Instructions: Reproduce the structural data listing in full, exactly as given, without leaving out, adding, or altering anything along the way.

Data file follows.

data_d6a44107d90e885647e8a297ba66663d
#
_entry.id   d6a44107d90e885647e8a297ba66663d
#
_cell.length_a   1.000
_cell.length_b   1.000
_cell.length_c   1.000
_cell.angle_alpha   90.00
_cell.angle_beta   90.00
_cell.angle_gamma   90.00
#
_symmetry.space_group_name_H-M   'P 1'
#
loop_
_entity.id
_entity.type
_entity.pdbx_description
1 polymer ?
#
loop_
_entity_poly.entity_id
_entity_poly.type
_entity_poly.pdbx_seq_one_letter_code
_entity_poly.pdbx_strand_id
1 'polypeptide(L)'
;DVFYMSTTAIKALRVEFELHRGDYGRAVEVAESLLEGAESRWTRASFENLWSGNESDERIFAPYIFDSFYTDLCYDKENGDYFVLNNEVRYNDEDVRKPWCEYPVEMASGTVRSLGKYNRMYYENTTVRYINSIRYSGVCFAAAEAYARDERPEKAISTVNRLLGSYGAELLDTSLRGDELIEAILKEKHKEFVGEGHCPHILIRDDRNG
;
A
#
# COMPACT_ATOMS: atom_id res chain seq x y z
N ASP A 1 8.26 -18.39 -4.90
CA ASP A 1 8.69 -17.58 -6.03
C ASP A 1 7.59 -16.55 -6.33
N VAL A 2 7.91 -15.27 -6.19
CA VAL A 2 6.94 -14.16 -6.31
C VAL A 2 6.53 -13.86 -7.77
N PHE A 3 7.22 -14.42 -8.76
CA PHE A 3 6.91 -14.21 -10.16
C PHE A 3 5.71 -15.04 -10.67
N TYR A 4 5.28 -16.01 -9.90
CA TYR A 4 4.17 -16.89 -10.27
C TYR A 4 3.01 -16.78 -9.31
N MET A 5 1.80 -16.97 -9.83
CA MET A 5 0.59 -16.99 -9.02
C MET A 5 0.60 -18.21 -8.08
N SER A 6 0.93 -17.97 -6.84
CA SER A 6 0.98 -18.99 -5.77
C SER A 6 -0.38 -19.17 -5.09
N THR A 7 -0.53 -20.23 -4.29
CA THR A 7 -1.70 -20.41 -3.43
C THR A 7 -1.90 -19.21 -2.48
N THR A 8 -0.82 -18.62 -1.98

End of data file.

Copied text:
data_d6a44107d90e885647e8a297ba66663d
#
_entry.id   d6a44107d90e885647e8a297ba66663d
#
_cell.length_a   1.000
_cell.length_b   1.000
_cell.length_c   1.000
_cell.angle_alpha   90.00
_cell.angle_beta   90.00
_cell.angle_gamma   90.00
#
_symmetry.space_group_name_H-M   'P 1'
#
loop_
_entity.id
_entity.type
_entity.pdbx_description
1 polymer ?
#
loop_
_entity_poly.entity_id
_entity_poly.type
_entity_poly.pdbx_seq_one_letter_code
_entity_poly.pdbx_strand_id
1 'polypeptide(L)'
;DVFYMSTTAIKALRVEFELHRGDYGRAVEVAESLLEGAESRWTRASFENLWSGNESDERIFAPYIFDSFYTDLCYDKENGDYFVLNNEVRYNDEDVRKPWCEYPVEMASGTVRSLGKYNRMYYENTTVRYINSIRYSGVCFAAAEAYARDERPEKAISTVNRLLGSYGAELLDTSLRGDELIEAILKEKHKEFVGEGHCPHILIRDDRNG
;
A
#
# COMPACT_ATOMS: atom_id res chain seq x y z
N ASP A 1 8.26 -18.39 -4.90
CA ASP A 1 8.69 -17.58 -6.03
C ASP A 1 7.59 -16.55 -6.33
N VAL A 2 7.91 -15.27 -6.19
CA VAL A 2 6.94 -14.16 -6.31
C VAL A 2 6.53 -13.86 -7.77
N PHE A 3 7.22 -14.42 -8.76
CA PHE A 3 6.91 -14.21 -10.16
C PHE A 3 5.71 -15.04 -10.67
N TYR A 4 5.28 -16.01 -9.90
CA TYR A 4 4.17 -16.89 -10.27
C TYR A 4 3.01 -16.78 -9.31
N MET A 5 1.80 -16.97 -9.83
CA MET A 5 0.59 -16.99 -9.02
C MET A 5 0.60 -18.21 -8.08
N SER A 6 0.93 -17.97 -6.84
CA SER A 6 0.98 -18.99 -5.77
C SER A 6 -0.38 -19.17 -5.09
N THR A 7 -0.53 -20.23 -4.29
CA THR A 7 -1.70 -20.41 -3.43
C THR A 7 -1.90 -19.21 -2.48
N THR A 8 -0.82 -18.62 -1.98